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Cancer Research and Treatment > Volume 52(2); 2020 > Article
Wee, Kim, Park, and Kim: Interim Tumor Progression and Volumetric Changes of Surgical Cavities during the Surgery-to-Radiotherapy Interval in Anaplastic Gliomas: Implications for Additional Pre-radiotherapy Magnetic Resonance Imaging

Abstract

Purpose

This study was designed to investigate the incidence of interim disease progression (IPD) and volumetric changes of the surgical cavity (SC) during the surgery-to-radiotherapy interval (SRI), and eventually assess the value of magnetic resonance imaging (MRI) at the time of radiotherapy (RT) planning in newly diagnosed anaplastic gliomas.

Materials and Methods

Among 195 anaplastic glioma patients who underwent RT, 121 were evaluable with two separate MRIs during SRI. The presence of IPD was determined using the updated Response Assessment in Neuro-Oncology size criteria. In 84 patients who underwent surgical resection, each SC was contoured by a radiation oncologist and the volumetric changes of the SCs were calculated between the two separate MRIs. Daily rate of change in the SC volume was calculated assuming an exponential and linear change.

Results

Five of 121 patients (4.13%) demonstrated IPD during SRI, and the incidence was significantly higher in patients undergoing biopsy (vs. surgical resection, 12.9% vs. 1.1%, p=0.015) and in patients with remnant contrast-enhancing tumor after surgery (15.8 vs. 2.0%, p=0.027). The mean daily rate of absolute change in SC was 1.06% (95% confidence interval [CI], 0.89 to 1.23) and 0.89% (95% CI, 0.77 to 1.02) according to the exponential and linear model, respectively. The expected mean volumetric change at 2 weeks were 16.64% (95% CI, 13.77 to 19.52) and 12.51% (95% CI, 10.77 to 14.26), respectively.

Conclusion

IPD during the SRI is rare in surgically resected anaplastic gliomas. However, pre-RT MRI is essential for accurate RT-target delineation and disease evaluation for patients initiating RT beyond postoperative 2 weeks and undergoing biopsy, respectively.

Introduction

Anaplastic gliomas (AG) are rare malignant brain tumors consisting of only 10%-15% of all newly diagnosed gliomas [1]. This nomenclature normally refers to anaplastic astrocytoma (AA), anaplastic oligodendroglioma (AO), or anaplastic oligoastrocytoma (AOA). These tumors are all categorized as grade III by the 2016 World Health Organization classification [2]. However, the standard treatment of these tumors following surgical resection or biopsy varies according to the histologic classification as well as the molecular variation [3,4]. Furthermore, the median survival after standard treatment vary ranging 3-15 years depending on molecular and histological subtypes [5-7].
Nevertheless, unlike grade II gliomas, radiotherapy (RT) is universally recommended in AGs regardless of type of surgery or combination with chemotherapy [3,4]. Target delineation is a critical step in RT planning which begins with the delineation of gross target volumes encompassing the surgical cavity (SC) and remnant tumor. Since brain tissues are well-visualized on magnetic resonance imaging (MRI) compared to computed tomography (CT) imaging, clinicians [8] and prospective trials [5-7] have required MRIs to be fused to the simulation CT for target delineation and RT planning. In some studies, only preoperative MRI were mandatory, and although guidelines recommend postoperative MRIs to be used for RT-target delineation [3,4], the optimal timing of postoperative MRI used for RT planning is unknown. Concerns of interim disease progression (IPD) as well as changes in anatomical geometries during the surgery-to-radiotherapy interval (SRI) exist.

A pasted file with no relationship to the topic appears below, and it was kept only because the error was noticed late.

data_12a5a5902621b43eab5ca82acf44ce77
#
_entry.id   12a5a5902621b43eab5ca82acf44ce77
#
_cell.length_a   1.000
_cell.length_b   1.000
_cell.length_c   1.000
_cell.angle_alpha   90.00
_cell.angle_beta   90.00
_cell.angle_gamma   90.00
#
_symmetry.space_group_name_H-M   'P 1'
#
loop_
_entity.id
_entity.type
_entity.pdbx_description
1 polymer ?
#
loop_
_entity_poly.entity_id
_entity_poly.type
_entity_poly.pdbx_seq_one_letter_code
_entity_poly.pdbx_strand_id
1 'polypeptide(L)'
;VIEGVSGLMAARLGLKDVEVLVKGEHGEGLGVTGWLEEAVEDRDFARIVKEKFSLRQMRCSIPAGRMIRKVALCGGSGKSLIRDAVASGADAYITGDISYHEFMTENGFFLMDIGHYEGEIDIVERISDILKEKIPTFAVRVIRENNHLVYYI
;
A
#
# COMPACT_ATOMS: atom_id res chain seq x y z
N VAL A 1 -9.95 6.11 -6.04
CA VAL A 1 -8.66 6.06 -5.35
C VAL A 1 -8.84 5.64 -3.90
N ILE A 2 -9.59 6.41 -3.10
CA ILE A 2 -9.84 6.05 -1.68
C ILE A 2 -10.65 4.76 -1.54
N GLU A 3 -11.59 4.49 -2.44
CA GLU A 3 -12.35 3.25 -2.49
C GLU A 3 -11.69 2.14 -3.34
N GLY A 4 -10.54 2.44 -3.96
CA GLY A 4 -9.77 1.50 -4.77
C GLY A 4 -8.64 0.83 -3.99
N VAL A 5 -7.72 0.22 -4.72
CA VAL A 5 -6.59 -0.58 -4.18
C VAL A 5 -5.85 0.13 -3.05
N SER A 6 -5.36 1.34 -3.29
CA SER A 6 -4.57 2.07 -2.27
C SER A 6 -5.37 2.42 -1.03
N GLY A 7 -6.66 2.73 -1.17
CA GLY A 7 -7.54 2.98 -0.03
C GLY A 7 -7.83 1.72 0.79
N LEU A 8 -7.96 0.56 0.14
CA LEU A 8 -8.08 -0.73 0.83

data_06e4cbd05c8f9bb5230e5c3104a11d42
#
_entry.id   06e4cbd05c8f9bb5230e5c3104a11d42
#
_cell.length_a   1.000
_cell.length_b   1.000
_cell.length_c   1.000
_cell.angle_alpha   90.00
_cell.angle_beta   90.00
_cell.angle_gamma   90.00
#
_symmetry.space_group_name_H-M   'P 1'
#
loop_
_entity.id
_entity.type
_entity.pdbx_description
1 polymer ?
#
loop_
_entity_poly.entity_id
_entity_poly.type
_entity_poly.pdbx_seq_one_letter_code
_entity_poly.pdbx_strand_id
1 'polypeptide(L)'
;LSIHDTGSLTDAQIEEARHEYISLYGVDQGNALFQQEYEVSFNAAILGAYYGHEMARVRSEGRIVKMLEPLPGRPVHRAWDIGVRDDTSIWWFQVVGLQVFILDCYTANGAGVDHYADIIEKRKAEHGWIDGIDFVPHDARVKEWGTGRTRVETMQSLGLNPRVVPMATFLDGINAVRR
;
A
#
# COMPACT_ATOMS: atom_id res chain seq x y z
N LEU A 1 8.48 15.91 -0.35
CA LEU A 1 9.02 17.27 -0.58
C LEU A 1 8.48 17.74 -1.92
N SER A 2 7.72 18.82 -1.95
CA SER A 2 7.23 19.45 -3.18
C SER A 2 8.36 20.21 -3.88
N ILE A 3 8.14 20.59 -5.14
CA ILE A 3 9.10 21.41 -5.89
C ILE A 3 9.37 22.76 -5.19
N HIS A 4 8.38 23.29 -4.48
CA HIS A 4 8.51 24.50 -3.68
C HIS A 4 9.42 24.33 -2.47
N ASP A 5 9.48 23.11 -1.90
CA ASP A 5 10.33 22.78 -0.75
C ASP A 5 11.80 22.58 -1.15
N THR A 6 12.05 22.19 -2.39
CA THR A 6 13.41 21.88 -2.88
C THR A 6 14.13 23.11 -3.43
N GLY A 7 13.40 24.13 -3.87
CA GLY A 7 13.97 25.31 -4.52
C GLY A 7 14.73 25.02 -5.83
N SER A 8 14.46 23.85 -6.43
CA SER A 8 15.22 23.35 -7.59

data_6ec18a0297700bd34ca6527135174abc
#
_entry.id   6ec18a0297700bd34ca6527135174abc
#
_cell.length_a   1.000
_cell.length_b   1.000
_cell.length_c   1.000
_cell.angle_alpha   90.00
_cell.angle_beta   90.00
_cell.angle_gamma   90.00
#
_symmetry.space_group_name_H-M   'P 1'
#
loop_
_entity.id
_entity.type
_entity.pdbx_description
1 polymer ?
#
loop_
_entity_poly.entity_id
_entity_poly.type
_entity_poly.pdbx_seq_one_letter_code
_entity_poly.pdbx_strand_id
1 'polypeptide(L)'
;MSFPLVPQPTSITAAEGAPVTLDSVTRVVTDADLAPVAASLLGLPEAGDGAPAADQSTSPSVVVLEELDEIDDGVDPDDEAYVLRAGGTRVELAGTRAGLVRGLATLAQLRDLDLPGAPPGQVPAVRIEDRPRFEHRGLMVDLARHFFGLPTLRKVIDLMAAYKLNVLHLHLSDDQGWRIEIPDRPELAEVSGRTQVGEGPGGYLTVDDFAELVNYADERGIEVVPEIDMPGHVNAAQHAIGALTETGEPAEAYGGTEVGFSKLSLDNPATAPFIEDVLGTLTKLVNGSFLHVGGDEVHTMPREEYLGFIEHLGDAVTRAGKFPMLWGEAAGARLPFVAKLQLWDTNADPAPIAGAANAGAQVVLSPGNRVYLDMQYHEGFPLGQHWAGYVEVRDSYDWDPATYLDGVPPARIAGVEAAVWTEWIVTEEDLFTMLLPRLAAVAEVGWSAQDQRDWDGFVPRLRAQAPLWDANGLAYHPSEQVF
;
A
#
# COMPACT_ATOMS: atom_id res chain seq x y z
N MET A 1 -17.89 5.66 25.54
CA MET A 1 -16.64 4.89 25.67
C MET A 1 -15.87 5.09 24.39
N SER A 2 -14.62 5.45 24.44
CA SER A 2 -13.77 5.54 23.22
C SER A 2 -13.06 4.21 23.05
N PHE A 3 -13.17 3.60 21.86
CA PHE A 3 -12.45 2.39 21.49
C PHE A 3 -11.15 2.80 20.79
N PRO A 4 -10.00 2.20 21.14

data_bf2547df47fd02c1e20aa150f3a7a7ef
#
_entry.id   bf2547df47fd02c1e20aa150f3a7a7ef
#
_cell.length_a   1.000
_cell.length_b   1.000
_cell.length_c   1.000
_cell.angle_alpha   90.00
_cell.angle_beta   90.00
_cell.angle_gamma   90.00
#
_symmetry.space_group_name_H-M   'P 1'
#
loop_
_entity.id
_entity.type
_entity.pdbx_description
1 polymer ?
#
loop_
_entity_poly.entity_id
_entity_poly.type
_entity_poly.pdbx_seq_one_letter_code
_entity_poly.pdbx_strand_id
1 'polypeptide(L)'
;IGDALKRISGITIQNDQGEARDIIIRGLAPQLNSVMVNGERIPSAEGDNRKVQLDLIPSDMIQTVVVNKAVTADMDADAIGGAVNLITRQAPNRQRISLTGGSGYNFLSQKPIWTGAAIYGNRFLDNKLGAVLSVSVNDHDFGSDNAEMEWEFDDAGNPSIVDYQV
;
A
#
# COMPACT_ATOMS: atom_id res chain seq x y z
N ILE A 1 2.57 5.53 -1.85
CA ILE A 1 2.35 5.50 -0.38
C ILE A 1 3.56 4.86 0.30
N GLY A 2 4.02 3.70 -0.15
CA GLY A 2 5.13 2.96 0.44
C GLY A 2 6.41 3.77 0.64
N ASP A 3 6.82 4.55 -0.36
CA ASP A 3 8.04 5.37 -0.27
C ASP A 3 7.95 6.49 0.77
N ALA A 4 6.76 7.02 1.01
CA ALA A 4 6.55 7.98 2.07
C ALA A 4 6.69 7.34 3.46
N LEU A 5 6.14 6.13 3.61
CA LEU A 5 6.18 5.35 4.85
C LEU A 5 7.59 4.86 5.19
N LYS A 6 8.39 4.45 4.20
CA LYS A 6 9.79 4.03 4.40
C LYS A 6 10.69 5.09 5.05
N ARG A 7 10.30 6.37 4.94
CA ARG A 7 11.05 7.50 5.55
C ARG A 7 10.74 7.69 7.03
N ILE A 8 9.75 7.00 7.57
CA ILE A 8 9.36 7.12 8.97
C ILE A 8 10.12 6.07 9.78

Recently, Wee et al. [9] have reported a significant incidence of 19.3% of IPD using two separate MRIs taken during the SRI in glioblastoma patients, and have recommended the routine use of additional pre-RT MRIs for disease evaluation and accurate RT-target delineation. The rapid growth of glioblastoma in a short-term interval has been confirmed by other investigators as well [10-14]. However, no study has investigated on the growth dynamics of AGs, particularly, the incidence of IPD during SRI. Therefore, it is unknown whether the routine use of additional pre-RT MRI in AGs can be justified.
In the current study, we investigated the incidence of IPD in AGs and the volumetric changes of SCs in surgically resected patients to evaluate the necessity of pre-RT MRIs for accurate RT-target delineation.

Materials and Methods

1. Patients and treatment

Patients who were histologically diagnosed as AA, AO, or AOA during 2007-2016 were included in this study. Patients who received pre-RT chemotherapy were excluded. Among 195 AG patients, 121 patients who underwent an additional MRI for RT planning at the time of simulation CT were further selected for the study. Baseline postoperative MRI was done in all patients within 48 hours from surgery except for those undergoing biopsy only. All MRIs consisted of the following sequences at least: T1 weighted images with and without gadolinium-contrast enhancement; T2 weighted images with or without fluid-attenuated inversion recovery sequences. The clinical characteristics of patients and treatments are summarized in Table 1. The median prescribed RT dose was 61.2 Gy in 34 fractions. Fifty-three patients (53/121, 43.8%) received chemotherapy concurrently and/or post-RT.

2. Interim disease progression

The development of IPD during SRI was evaluated using the two separate MRIs including the MRI taken at the time of RT planning CT and the following: (1) in patients undergoing surgical resection: postoperative MRI within 48 hours of surgery; (2) in patients undergoing biopsy: navigation MRI at the time of surgery. The size criteria from the ‘updated Response Assessment in Neuro-Oncology (RANO) criteria for high-grade gliomas’ were used to evaluate disease progression as previously described [9,15]. For non-enhancing tumors, increase over 25% of the sum of the perpendicular diameters from the lesion with T2 high signal intensity was designated as IPD. Risk factors of IPD were evaluated.